Calling on the Name of the Lord
What does it mean to call on the name of the Lord? There are several Bible verses which mention this, but they are not well understood. For instance, it is common for church leaders to quote verses like:
Whoever calls on the name of the Lord shall be saved (Romans 10:13).
They interpret this as saying that anyone who calls out to Jesus is saved, from the moment they confess to being his followers.
Another type of ‘calling on the name of the Lord’ which is taught by some, is where people are told to accept Christ as ‘their personal saviour.’ This is done in response to a rousing sermon, after which members of the audience are invited to come forward and declare this to the congregation. If they do, they are said to be saved.
But if we want to be saved, we need to do more than just walk down the church. We will see this as we examine what the Bible teaches.
In the Old Testament book of Genesis, we are told that Abram built an altar between Bethel and Ai where he “called on the name of the LORD” (Genesis 12:8).
When Abram returned from Egypt, he returned to that place and again, “Abram called on the name of the LORD” (13:4). It was the same with his son Isaac (Genesis 26:25).
Clearly this ‘calling’ is linked with worship, perhaps in the form of prayer using God’s name, which may well be how these early faithful believers worshipped Him.
In the writing of the prophet of Joel we find this verse:
It shall come to pass that whoever calls on the name of the Lord shall be saved. For in Mount Zion and in Jerusalem there shall be deliverance, as the LORD has said (Joel 2:32).
Joel was a Jewish prophet but he spoke about Jews and Gentiles calling on God’s name. When that very passage was cited by the apostle Peter, in Acts 2:21, it becomes clear that calling on God’s name requires some particular action. Peter’s audience responded by asking:
“Men and brethren, what shall we do?” Then Peter said to them, “Repent, and let every one of you be baptized in the name of Jesus Christ for the remission of sins” (Acts 2:37-38).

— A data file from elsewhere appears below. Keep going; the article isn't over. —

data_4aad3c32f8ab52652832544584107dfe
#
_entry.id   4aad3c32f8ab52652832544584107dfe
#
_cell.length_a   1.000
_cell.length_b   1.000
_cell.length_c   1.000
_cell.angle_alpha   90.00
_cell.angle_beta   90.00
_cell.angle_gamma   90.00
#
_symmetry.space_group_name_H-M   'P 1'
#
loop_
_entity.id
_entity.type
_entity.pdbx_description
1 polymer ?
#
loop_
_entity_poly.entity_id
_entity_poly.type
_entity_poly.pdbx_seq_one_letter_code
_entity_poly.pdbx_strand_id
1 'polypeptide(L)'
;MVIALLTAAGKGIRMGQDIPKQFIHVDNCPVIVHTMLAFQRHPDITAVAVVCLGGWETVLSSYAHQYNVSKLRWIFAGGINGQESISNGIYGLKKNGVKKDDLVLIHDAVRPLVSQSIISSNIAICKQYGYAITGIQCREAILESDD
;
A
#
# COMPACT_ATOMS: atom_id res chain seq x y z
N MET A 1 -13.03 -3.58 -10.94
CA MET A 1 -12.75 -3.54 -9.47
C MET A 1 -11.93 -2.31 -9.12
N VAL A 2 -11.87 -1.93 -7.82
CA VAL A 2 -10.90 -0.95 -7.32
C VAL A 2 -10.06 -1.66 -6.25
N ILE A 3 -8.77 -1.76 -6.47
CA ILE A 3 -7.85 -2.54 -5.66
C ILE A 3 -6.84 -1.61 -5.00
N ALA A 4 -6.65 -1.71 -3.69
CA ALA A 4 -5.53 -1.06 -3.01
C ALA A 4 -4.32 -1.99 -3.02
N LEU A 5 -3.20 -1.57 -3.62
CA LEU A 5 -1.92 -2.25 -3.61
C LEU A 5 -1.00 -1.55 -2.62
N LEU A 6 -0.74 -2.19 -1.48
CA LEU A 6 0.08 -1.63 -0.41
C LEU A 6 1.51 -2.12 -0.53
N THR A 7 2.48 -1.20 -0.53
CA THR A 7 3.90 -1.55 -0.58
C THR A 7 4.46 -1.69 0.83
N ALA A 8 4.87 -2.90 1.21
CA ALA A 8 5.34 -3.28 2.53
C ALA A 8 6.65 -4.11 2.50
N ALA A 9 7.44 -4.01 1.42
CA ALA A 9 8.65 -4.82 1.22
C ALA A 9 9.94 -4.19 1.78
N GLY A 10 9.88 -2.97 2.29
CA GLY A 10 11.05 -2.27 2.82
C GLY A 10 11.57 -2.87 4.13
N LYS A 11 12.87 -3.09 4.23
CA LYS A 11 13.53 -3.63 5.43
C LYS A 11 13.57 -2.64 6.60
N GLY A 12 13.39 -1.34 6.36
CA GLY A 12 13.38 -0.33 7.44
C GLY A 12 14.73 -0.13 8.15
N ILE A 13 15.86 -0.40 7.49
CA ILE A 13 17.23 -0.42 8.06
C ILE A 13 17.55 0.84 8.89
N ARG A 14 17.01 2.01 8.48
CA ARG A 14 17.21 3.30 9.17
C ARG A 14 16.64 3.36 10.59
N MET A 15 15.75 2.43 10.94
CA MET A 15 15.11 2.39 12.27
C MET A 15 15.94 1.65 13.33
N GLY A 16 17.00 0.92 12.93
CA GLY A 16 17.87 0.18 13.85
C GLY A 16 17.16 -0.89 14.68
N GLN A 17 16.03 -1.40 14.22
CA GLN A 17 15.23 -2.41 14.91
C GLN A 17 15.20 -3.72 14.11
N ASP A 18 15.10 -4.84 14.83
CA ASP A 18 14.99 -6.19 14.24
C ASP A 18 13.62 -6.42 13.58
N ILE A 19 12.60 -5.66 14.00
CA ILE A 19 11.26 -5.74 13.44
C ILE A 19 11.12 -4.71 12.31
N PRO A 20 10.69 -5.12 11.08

The apostle Paul makes the same assessment of what is required. As a persecuting Pharisee, he had pursued all those who called on the name of the Lord (Acts 9:14), but when he encountered the risen Jesus on the road to Damascus he was told this:
Now why are you waiting? Arise and be baptized, and wash away your sins, calling on the name of the Lord (Acts 22:15–16).
Belief and Baptism
When Paul wrote to the believers in Rome about calling on the name of the Lord, this is how he summarised the challenge to all who want to be saved:
If you confess with your mouth the Lord Jesus and believe in your heart that God has raised Him from the dead, you will be saved (Romans 10:9).
He was thus reminding them of the teaching of Jesus:
He who believes and is baptized will be saved; but he who does not believe will be condemned (Mark 16:16).
We are saved by the grace of God, not because of the things that we do, as the apostle Paul says elsewhere:
Even when we were dead in trespasses, (He) made us alive together with Christ (by grace you have been saved) (Ephesians 2:5).
But we are expected to respond to the grace that God shows towards us.
Actions, Not Words
The Lord Jesus made this very clear:
Not everyone who says to me, ‘Lord, Lord’ shall enter the kingdom of heaven, but he who does the will of my Father in heaven (Matthew 7:21).
You will be hated by all for my name’s sake. But he who endures to the end will be saved (Matthew 10:22).
So ‘calling on the name of the Lord’ is not just confessing belief; it means something deeper. It involves being baptised into the name of Jesus, and then living a new life in him and keeping him always in mind.
If then you were raised with Christ, seek those things which are above, where Christ is, sitting at the right hand of God. Set your mind on things above, not on things on the earth. For you died, and your life is hidden with Christ in God (Colossians 3:1–3).
This means NOT doing some things:
Put to death your members which are on the earth: fornication, uncleanness, passion, evil desire, and covetousness, which is idolatry… But now you yourselves are to put off all these: anger, wrath, malice, blasphemy, filthy language out of your mouth (v5–8).
And DOING some things: Seeking to reflect the character of God and taking the life of Jesus as our example:
Therefore, as the elect of God, holy and beloved, put on tender mercies, kindness, humility, meekness, longsuffering; bearing with one another, and forgiving one another, if anyone has a complaint against another; even as Christ forgave you, so you also must do. But above all these things put on love, which is the bond of perfection (v12-14).
Calling on the name of the Lord Jesus Christ, is not just claiming to follow him. It means being baptised to show our obedience and allegiance to him. It means seeking to do his will, and following his example in our own lives.
By Grahame A. Cooper